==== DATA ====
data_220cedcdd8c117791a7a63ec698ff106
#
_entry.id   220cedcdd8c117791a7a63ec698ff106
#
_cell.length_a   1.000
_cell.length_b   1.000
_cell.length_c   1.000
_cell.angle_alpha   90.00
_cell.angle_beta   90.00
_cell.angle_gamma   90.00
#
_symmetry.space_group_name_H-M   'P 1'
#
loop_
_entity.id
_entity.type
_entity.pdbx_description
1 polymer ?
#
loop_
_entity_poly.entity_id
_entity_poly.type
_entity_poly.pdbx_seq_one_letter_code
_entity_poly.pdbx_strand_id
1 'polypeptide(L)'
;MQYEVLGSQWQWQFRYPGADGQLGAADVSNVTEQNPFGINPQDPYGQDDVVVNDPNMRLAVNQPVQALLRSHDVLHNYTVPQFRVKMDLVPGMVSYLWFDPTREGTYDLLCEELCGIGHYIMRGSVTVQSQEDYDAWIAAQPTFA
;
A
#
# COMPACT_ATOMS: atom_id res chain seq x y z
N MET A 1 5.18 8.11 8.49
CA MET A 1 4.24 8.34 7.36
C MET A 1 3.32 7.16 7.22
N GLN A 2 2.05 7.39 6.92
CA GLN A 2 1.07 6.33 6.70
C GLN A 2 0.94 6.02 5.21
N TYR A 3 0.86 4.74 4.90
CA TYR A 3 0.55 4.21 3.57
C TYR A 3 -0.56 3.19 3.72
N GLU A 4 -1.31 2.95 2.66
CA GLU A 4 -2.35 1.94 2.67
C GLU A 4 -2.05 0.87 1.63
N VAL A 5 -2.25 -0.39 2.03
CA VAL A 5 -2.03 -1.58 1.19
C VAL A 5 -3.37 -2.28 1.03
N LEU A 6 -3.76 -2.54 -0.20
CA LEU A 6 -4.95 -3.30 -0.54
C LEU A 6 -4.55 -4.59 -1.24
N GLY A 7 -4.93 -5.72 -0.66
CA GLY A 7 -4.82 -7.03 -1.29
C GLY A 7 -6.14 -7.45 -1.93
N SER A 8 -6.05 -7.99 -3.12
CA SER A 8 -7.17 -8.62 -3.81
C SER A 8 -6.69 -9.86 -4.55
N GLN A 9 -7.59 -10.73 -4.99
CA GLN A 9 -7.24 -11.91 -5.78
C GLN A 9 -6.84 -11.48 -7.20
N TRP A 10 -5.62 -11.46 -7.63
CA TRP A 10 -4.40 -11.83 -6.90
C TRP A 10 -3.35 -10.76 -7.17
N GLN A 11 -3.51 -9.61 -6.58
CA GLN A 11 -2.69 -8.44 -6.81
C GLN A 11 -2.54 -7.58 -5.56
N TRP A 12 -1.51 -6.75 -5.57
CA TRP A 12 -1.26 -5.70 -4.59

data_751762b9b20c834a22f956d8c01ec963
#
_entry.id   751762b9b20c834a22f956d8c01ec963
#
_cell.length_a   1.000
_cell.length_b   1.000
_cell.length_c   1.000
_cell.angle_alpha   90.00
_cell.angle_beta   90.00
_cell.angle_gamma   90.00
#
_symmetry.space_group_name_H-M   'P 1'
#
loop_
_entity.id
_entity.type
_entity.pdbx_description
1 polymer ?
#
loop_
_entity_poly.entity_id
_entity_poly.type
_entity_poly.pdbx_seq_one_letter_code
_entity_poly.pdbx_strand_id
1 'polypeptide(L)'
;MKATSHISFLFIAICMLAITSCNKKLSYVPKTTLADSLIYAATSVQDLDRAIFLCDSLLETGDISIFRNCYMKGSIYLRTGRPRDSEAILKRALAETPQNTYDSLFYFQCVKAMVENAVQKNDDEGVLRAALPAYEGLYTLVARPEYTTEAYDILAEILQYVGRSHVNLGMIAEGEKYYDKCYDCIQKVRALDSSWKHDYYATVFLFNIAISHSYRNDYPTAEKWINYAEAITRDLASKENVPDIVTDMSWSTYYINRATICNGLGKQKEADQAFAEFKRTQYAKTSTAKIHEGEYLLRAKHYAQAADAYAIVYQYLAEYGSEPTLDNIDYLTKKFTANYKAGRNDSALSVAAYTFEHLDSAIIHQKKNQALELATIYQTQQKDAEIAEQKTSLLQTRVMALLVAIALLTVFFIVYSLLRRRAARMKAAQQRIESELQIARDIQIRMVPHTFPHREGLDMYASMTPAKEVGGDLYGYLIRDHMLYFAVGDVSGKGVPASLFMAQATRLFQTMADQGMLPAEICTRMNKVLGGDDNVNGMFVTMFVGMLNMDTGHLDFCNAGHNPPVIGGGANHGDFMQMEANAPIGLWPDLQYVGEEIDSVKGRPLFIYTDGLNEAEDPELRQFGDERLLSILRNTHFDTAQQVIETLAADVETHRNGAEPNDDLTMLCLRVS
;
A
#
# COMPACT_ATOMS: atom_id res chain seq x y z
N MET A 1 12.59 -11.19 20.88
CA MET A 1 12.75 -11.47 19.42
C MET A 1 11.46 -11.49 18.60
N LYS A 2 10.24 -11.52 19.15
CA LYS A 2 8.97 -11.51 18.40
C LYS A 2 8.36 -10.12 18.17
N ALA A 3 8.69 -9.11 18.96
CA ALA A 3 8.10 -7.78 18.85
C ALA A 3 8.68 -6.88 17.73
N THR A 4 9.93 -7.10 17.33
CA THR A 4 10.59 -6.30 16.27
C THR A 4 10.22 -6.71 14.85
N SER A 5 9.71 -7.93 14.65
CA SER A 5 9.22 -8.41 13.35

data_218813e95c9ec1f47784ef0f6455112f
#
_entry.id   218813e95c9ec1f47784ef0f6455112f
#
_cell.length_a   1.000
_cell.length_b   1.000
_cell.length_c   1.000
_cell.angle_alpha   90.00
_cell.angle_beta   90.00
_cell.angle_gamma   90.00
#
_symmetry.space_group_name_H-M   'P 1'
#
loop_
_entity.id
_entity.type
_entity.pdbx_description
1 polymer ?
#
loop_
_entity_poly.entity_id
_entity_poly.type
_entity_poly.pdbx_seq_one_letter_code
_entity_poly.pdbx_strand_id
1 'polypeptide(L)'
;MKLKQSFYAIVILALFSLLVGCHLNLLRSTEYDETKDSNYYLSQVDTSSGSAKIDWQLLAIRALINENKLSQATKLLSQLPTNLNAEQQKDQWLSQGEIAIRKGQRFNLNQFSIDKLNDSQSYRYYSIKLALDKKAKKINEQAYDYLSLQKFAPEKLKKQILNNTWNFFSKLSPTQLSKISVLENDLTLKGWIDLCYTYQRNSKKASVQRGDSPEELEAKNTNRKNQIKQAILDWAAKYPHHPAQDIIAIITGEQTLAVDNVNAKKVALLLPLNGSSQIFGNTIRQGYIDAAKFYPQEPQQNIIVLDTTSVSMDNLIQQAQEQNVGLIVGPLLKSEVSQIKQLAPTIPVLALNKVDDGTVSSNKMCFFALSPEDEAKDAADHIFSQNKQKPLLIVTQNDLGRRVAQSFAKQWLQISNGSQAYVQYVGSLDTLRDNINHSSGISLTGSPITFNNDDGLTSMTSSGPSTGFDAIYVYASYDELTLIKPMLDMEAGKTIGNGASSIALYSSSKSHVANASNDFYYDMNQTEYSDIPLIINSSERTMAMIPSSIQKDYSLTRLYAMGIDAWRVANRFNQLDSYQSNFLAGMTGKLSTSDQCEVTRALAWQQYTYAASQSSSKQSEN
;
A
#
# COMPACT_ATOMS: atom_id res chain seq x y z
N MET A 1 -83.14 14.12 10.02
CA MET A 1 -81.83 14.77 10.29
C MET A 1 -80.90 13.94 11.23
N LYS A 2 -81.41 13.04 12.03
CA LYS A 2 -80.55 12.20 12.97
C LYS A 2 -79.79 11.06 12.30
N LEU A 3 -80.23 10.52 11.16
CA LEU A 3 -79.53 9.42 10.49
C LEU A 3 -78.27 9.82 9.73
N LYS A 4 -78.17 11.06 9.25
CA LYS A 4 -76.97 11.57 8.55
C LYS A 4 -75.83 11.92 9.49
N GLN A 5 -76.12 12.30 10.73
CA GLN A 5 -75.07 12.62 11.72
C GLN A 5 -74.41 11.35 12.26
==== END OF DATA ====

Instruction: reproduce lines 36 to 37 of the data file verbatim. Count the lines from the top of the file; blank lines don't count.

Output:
C GLN A 2 0.94 6.02 5.21
N TYR A 3 0.86 4.74 4.90